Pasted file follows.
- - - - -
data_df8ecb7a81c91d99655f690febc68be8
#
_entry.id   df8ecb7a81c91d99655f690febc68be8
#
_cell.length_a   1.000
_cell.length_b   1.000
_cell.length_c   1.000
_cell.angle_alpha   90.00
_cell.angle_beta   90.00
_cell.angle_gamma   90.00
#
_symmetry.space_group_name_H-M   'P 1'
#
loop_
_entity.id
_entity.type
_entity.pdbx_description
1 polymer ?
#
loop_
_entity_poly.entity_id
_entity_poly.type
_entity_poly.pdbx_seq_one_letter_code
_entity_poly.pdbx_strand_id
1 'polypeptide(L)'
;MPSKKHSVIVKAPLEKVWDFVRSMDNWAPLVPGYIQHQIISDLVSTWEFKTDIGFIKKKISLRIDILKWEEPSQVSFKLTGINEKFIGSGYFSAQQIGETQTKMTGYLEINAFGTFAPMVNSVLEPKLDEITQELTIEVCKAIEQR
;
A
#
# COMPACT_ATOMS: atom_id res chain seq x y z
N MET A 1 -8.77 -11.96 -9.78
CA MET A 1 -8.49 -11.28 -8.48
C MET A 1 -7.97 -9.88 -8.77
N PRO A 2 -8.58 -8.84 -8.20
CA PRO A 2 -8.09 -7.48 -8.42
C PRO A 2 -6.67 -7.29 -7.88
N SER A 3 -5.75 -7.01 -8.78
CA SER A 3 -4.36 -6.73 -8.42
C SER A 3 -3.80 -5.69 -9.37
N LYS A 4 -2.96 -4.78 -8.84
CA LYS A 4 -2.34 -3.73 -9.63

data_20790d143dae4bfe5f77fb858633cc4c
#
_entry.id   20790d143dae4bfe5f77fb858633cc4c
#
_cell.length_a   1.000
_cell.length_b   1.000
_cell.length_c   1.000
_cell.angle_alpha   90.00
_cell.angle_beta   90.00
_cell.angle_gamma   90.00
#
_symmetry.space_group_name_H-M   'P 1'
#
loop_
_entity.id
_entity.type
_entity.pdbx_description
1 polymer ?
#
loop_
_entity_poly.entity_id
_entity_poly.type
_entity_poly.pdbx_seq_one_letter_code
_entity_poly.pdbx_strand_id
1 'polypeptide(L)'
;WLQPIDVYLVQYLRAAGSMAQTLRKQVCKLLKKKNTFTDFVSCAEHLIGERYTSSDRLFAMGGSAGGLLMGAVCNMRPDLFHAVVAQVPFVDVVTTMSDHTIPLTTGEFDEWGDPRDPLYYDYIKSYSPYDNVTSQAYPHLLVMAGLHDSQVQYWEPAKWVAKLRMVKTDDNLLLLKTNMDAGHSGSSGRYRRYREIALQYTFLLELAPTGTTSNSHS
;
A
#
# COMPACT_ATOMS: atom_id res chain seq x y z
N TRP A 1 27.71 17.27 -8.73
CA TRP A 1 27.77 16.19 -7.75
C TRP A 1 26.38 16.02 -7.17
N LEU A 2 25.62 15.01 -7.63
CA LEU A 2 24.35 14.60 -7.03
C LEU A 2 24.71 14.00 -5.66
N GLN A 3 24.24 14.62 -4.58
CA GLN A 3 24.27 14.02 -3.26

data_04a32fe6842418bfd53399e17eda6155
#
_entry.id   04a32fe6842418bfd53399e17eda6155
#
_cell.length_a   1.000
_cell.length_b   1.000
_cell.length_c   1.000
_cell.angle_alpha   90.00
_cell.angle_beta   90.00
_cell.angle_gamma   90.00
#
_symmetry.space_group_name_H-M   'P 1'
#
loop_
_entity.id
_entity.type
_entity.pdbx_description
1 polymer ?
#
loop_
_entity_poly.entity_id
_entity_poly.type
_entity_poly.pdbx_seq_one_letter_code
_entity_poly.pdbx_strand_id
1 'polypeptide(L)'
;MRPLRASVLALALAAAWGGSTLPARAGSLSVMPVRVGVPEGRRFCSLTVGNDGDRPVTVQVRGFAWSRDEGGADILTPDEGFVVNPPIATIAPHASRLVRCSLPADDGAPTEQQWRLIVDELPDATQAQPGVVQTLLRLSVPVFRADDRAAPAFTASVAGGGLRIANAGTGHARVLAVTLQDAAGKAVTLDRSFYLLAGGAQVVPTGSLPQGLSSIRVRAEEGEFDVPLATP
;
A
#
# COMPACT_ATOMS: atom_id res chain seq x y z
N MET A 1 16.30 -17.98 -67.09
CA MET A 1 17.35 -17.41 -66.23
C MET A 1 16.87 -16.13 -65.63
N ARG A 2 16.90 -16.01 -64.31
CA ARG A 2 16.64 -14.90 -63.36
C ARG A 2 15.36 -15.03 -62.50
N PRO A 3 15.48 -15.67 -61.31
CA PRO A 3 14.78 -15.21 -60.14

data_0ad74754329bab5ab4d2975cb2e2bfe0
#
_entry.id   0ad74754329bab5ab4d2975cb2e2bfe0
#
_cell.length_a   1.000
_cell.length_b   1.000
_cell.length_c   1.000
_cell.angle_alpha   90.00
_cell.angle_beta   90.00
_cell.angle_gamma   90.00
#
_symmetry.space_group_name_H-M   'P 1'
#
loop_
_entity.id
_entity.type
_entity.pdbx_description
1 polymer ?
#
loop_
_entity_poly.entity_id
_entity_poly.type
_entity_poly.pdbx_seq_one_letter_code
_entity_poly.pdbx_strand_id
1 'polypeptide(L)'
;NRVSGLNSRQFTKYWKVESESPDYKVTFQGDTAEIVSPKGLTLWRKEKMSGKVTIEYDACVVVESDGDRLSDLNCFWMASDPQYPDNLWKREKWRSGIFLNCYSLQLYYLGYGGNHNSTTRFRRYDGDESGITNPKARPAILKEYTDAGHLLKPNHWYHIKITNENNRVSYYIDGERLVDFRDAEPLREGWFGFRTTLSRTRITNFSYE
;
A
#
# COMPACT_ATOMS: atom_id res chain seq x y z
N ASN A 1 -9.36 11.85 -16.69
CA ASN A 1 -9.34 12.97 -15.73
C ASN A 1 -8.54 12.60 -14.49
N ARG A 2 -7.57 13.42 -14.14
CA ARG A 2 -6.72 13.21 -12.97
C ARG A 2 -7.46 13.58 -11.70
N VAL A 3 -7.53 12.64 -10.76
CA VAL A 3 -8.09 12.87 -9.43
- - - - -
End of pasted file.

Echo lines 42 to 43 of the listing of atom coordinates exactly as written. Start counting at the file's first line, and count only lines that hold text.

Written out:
data_20790d143dae4bfe5f77fb858633cc4c
#